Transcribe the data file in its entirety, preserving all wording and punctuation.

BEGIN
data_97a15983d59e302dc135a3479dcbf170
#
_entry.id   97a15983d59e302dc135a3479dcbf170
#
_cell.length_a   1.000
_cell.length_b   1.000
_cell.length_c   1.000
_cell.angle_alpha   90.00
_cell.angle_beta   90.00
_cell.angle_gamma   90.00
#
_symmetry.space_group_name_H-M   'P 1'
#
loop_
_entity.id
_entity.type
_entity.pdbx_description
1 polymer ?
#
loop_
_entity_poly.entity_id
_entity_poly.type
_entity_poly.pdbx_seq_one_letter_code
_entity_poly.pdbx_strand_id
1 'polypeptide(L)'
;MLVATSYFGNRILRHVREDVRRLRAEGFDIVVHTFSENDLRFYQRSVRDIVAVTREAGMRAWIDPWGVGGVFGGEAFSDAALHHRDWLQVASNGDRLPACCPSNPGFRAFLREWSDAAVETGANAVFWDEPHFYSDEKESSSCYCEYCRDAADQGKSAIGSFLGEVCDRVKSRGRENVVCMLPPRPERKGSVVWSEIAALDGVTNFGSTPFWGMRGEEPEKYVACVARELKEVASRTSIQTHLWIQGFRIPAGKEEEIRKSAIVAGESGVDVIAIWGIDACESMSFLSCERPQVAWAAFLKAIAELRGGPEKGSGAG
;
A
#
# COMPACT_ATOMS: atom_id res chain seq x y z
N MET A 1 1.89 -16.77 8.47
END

data_97a15983d59e302dc135a3479dcbf170
#
_entry.id   97a15983d59e302dc135a3479dcbf170
#
_cell.length_a   1.000
_cell.length_b   1.000
_cell.length_c   1.000
_cell.angle_alpha   90.00
_cell.angle_beta   90.00
_cell.angle_gamma   90.00
#
_symmetry.space_group_name_H-M   'P 1'
#
loop_
_entity.id
_entity.type
_entity.pdbx_description
1 polymer ?
#
loop_
_entity_poly.entity_id
_entity_poly.type
_entity_poly.pdbx_seq_one_letter_code
_entity_poly.pdbx_strand_id
1 'polypeptide(L)'
;MLVATSYFGNRILRHVREDVRRLRAEGFDIVVHTFSENDLRFYQRSVRDIVAVTREAGMRAWIDPWGVGGVFGGEAFSDAALHHRDWLQVASNGDRLPACCPSNPGFRAFLREWSDAAVETGANAVFWDEPHFYSDEKESSSCYCEYCRDAADQGKSAIGSFLGEVCDRVKSRGRENVVCMLPPRPERKGSVVWSEIAALDGVTNFGSTPFWGMRGEEPEKYVACVARELKEVASRTSIQTHLWIQGFRIPAGKEEEIRKSAIVAGESGVDVIAIWGIDACESMSFLSCERPQVAWAAFLKAIAELRGGPEKGSGAG
;
A
#
# COMPACT_ATOMS: atom_id res chain seq x y z
N MET A 1 1.89 -16.77 8.47